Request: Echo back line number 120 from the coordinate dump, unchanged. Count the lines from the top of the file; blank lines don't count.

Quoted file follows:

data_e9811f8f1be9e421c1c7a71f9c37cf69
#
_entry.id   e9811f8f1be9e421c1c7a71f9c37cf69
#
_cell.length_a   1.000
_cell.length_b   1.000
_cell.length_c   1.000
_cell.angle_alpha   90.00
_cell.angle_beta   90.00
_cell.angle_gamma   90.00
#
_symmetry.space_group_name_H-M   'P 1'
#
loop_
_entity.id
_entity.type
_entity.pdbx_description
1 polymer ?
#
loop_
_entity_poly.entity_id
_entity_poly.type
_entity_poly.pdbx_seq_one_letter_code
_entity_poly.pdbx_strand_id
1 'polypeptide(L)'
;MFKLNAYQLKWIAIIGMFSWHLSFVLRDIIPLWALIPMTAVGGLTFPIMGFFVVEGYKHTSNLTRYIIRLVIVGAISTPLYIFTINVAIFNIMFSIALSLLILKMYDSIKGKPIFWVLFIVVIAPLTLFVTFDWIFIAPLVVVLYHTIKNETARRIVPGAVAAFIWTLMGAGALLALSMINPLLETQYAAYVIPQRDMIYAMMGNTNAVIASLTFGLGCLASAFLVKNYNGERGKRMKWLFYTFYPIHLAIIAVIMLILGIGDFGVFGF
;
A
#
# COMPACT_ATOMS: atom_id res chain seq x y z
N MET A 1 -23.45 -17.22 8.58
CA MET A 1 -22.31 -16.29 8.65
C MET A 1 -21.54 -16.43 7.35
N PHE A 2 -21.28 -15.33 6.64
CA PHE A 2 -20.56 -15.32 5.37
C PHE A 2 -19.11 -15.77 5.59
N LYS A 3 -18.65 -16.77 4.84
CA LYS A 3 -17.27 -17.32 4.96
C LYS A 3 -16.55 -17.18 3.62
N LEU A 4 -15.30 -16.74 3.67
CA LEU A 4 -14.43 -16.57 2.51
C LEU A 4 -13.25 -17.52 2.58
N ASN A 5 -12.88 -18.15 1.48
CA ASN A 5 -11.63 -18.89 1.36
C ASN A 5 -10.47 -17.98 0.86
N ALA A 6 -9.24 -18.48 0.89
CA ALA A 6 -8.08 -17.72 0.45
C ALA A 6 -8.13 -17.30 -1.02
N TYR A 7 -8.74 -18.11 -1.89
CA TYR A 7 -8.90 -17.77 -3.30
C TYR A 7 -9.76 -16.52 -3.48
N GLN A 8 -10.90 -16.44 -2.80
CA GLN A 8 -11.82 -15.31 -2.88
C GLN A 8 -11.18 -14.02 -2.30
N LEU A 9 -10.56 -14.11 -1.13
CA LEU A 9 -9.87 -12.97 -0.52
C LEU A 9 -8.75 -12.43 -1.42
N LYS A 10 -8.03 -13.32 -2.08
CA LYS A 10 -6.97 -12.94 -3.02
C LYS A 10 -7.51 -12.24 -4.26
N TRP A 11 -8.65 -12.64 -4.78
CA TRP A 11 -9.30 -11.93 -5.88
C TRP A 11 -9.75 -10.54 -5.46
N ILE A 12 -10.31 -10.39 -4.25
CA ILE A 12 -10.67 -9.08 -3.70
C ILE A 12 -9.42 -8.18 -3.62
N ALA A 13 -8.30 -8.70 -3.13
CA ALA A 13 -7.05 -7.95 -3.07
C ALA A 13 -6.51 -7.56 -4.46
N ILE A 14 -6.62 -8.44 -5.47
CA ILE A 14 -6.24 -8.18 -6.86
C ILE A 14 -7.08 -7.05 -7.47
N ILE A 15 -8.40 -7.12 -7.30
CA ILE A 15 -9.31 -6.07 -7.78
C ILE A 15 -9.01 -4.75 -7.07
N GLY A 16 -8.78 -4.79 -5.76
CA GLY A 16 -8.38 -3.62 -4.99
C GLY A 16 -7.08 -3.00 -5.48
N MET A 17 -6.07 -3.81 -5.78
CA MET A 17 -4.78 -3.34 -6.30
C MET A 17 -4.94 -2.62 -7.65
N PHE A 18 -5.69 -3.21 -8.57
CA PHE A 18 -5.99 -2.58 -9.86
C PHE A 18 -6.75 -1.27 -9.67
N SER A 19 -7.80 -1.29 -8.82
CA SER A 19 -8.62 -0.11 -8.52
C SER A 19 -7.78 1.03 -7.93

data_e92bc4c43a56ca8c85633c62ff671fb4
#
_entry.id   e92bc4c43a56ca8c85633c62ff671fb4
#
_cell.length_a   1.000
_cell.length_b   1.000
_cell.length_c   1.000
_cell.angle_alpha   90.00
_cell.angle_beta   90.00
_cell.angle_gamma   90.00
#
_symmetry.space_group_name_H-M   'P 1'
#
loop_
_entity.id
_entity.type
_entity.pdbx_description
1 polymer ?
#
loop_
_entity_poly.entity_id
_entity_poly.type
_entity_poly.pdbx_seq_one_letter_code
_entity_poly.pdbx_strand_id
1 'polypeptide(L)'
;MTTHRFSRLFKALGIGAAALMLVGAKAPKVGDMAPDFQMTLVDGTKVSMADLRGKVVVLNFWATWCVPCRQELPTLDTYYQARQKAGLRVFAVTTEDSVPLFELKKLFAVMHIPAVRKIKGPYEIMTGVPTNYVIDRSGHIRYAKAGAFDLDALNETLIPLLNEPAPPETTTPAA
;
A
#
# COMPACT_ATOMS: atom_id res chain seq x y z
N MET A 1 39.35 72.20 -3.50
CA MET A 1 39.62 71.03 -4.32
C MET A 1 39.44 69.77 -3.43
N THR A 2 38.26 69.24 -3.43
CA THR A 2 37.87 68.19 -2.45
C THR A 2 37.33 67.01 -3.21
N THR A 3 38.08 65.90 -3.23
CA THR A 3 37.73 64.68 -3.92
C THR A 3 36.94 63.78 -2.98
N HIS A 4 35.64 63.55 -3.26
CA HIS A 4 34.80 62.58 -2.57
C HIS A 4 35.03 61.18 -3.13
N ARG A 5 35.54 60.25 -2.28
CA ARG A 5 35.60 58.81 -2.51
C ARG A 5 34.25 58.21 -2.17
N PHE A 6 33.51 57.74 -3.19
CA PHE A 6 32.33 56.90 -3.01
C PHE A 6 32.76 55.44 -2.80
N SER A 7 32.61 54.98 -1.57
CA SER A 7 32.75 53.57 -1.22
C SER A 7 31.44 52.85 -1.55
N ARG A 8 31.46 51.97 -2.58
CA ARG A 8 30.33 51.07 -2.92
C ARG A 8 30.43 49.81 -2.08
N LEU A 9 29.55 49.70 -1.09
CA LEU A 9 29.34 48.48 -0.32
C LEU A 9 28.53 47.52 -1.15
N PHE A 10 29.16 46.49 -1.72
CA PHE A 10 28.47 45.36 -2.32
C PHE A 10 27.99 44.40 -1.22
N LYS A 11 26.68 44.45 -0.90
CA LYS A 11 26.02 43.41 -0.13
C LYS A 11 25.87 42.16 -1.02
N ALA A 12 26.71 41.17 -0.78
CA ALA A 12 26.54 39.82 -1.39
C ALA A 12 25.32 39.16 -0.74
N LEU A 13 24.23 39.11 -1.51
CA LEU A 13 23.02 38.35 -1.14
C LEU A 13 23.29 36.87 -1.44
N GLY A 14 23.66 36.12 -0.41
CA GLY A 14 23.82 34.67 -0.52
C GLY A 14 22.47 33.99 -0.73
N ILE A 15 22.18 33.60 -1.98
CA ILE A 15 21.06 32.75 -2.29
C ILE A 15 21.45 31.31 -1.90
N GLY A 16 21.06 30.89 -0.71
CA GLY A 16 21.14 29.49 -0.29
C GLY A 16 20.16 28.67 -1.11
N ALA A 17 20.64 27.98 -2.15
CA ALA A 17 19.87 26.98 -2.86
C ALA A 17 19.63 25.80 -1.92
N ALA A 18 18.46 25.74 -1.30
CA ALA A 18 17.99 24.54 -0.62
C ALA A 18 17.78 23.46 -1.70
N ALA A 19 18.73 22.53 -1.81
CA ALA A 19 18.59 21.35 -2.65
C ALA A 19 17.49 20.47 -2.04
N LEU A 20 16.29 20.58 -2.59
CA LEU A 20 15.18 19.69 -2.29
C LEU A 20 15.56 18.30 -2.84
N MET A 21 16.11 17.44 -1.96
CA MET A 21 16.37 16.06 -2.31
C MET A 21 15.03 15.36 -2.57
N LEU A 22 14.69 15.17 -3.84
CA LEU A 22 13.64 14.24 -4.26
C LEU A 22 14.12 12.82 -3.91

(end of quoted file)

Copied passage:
C MET A 1 39.44 69.77 -3.43